Magazine article UNESCO Courier

Paradise in 4338?

Magazine article UNESCO Courier

Paradise in 4338?

Article excerpt


UTOPIAN writers have often presented their message in the form of semi-political, semi-fantastic stories, and today the frontier between "pure" utopian writing and science fiction is very hard to define. Although Russian utopian literature has produced no world-famous books such as More's Utopia and Campanella's City of the Sun, it nevertheless provides instances of remarkable insight.

In the mid-eighteenth century, Russian fiction consisted almost entirely of utopian writings, which showed traces of the influence of the French Enlightenment. Whether the setting was an imaginary island or a real place like ancient Rome, utopianism was a form ideally suited to philosophical moralizing.

When describing his novel Numa, or Flourishing Rome, Mikhail Matveevich Kheraskov wrote as follows: "This story is not absolutely true historically. It is embellished with many fantasies which make it more beautiful without depreciating Numa's deeds." Numa's wise rule prompts the author to give a piece of sagacious if somewhat cautious advice to sovereigns which still seems relevant today. The true glory of a sovereign, he says, "is not always won with weapons...for the triumphant cries of the victors are often accompanied by the lamentations of widows and orphans". Kheraskov sadly notes that his story will have hardly any impact, but "if there is no happy society on Earth let it at least exist in books and afford us the consolation that we too can be happy one day".

A pretext

for political confrontation

Many novels of this kind were written in late eighteenth-century Russia. The best-known was Alexander Radischev's Journey from St. Petersburg to Moscow, a denunciation of serfdom which contains a utopian account of how prosperous free farmers could be. At the other end of the political spectrum, Prince Mikhail Scherbatov's A Journey to the Ofirian Land vigorously opposed Peter the Great's reforms, described cities as a source of moral degradation and their buildings as "heaps of stones", and advocated a return to the patriarchal way of life.

The 1825 Decembrist uprising against Tsarist autocracy left a mark on nineteenth-century Russian history and on philosophical dreams of Russia's destiny. The Decembrist Wilhelm Kuchelbecker wrote The Land of the Headless, a satirical sketch in which the narrator lands on the Moon where he finds a social system which embodies the worst aspects of Russian life. Kuchelbecker had discovered that utopias may have undesirable features, a new slant which gave rise to a flood of "anti-utopias" a century later.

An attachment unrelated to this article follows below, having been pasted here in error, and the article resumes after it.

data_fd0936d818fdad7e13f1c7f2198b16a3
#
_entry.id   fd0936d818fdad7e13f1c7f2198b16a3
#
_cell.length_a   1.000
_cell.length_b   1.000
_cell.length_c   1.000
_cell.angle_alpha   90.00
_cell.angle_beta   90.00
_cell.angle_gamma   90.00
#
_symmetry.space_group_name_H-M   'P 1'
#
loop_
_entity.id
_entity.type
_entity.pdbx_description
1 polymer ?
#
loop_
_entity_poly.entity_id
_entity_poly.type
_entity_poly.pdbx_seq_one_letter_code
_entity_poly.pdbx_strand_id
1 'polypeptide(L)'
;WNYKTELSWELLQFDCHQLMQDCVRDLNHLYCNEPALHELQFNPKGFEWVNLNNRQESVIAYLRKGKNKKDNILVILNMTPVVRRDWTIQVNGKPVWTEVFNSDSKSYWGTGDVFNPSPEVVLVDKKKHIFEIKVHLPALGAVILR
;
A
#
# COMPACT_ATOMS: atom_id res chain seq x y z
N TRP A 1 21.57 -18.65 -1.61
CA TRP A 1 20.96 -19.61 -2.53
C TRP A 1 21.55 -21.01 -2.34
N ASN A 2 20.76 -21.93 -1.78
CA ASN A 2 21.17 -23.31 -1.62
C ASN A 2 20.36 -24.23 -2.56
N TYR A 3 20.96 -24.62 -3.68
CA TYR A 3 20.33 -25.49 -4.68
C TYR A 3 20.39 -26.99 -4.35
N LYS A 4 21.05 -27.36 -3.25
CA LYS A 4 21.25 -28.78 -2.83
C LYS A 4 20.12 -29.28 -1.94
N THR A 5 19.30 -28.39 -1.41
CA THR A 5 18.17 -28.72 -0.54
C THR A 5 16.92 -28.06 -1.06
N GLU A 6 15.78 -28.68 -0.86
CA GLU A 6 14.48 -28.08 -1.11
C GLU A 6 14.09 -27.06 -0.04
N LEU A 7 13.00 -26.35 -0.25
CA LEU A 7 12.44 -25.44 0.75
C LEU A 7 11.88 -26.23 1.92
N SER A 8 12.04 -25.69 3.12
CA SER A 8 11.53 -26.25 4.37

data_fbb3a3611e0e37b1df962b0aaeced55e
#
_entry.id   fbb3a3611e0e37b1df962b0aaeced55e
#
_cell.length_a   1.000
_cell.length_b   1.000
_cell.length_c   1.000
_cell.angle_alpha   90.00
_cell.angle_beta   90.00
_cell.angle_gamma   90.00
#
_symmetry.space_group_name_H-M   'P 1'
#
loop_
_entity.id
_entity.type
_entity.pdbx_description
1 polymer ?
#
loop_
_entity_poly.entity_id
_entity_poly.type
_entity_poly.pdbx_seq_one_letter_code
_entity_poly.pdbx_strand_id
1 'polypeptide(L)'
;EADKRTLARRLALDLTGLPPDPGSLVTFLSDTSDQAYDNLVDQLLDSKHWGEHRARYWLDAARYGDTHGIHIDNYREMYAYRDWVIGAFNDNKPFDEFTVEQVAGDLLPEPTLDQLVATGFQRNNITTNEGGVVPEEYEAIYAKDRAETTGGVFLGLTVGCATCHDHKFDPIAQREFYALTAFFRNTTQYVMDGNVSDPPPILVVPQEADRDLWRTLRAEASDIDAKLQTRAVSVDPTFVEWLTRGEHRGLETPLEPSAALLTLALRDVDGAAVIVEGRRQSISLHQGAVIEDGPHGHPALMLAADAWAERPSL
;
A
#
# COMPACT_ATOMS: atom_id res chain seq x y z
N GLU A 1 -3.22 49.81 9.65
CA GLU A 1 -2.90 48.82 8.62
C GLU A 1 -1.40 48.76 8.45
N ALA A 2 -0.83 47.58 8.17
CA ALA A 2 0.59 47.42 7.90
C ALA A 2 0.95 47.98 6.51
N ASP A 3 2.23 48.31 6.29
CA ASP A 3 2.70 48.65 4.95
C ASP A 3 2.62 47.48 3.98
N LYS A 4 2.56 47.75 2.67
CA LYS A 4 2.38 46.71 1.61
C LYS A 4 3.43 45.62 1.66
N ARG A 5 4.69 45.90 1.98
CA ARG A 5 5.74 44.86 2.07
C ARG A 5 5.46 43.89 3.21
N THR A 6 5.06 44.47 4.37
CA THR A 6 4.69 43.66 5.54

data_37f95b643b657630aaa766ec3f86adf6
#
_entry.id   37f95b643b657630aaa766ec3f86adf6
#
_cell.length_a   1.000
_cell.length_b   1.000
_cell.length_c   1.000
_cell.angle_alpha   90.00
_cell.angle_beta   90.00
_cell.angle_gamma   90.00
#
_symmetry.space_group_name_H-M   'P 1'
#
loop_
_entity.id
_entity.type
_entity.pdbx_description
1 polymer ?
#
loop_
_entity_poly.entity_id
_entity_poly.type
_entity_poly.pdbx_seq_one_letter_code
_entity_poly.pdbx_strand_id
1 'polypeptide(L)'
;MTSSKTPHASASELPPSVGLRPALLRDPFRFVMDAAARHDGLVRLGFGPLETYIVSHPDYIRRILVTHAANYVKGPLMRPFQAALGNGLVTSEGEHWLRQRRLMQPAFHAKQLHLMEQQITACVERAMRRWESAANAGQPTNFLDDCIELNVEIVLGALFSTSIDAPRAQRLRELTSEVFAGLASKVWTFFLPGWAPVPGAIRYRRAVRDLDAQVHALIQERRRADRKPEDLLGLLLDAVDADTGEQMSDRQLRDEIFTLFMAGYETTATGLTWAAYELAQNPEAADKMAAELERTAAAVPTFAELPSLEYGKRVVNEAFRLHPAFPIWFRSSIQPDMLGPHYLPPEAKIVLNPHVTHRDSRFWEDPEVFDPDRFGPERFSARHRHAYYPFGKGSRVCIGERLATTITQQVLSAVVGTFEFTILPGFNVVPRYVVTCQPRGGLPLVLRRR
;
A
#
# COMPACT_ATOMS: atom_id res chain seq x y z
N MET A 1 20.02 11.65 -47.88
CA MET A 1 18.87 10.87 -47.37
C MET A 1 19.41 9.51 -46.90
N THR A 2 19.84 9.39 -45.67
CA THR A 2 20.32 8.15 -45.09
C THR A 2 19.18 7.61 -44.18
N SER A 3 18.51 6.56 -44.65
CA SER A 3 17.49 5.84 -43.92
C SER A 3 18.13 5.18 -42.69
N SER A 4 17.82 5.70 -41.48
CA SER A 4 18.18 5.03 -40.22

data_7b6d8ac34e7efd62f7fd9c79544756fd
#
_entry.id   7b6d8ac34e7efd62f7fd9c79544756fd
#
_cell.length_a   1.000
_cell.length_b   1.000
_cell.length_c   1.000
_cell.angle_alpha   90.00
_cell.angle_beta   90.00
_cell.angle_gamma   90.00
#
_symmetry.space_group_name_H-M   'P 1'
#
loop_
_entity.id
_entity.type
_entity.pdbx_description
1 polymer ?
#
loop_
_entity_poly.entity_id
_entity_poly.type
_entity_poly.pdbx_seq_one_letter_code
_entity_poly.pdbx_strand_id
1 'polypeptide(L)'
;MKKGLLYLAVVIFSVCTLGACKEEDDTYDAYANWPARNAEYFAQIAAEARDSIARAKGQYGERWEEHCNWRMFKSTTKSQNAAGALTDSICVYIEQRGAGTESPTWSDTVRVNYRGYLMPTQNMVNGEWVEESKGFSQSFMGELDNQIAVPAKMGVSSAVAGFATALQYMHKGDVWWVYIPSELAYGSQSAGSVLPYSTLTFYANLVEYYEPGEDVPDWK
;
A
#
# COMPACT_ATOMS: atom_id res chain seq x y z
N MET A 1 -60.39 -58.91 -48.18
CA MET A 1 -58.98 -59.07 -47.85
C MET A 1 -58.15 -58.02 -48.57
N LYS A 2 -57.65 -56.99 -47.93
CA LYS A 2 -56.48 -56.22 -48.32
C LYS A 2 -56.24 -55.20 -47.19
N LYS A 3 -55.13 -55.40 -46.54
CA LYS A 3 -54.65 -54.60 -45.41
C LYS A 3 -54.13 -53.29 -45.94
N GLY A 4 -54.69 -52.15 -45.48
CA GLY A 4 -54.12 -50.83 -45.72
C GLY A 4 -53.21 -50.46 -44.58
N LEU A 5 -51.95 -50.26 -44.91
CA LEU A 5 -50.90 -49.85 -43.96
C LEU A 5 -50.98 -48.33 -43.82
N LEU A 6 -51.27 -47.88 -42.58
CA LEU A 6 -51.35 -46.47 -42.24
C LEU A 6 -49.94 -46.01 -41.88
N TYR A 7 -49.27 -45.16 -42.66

The major Russian utopian work of the first half of the nineteenth century was an unfinished story by Vladimir Odoyevsky, The Year 4338. In 4338, according to Odoyevsky's calculations, the Earth should cross the path of a massive comet and possibly even collide with it. The plot centres on human efforts to avoid this disaster. In Odoyevsky's utopia, the Moon is uninhabited and serves as a source of supplies for the Earth, which is threatened by overpopulation. Electric vehicles are driven along underground tunnels. Siberia is heated by energy from volcanoes. Personal aircraft are used. Clothes are made of glass fibre. St. Petersburg has merged with Moscow, forming an immense megalopolis.

Odoyevsky makes the same mistake as many other writers about utopia. He talks about the general improvement of conditions, but devotes no attention whatever to the spiritual life of the people who live in these flourishing societies. Nikolai Chernyshevsky tried to avoid this error in "The Fourth Dream of Vera Pavlovna", a utopian chapter of his novel What is to be Done? In this socialist Song of Solomon, Chernyshevsky depicts the future as a Kingdom of Love--not puritan, abstract love, but earthly love which brings people the joy of life. Unlike Odoyevsky, with his preference for the city, Chernyshevsky believed that a healthy and happy life is only possible in a natural environment. …

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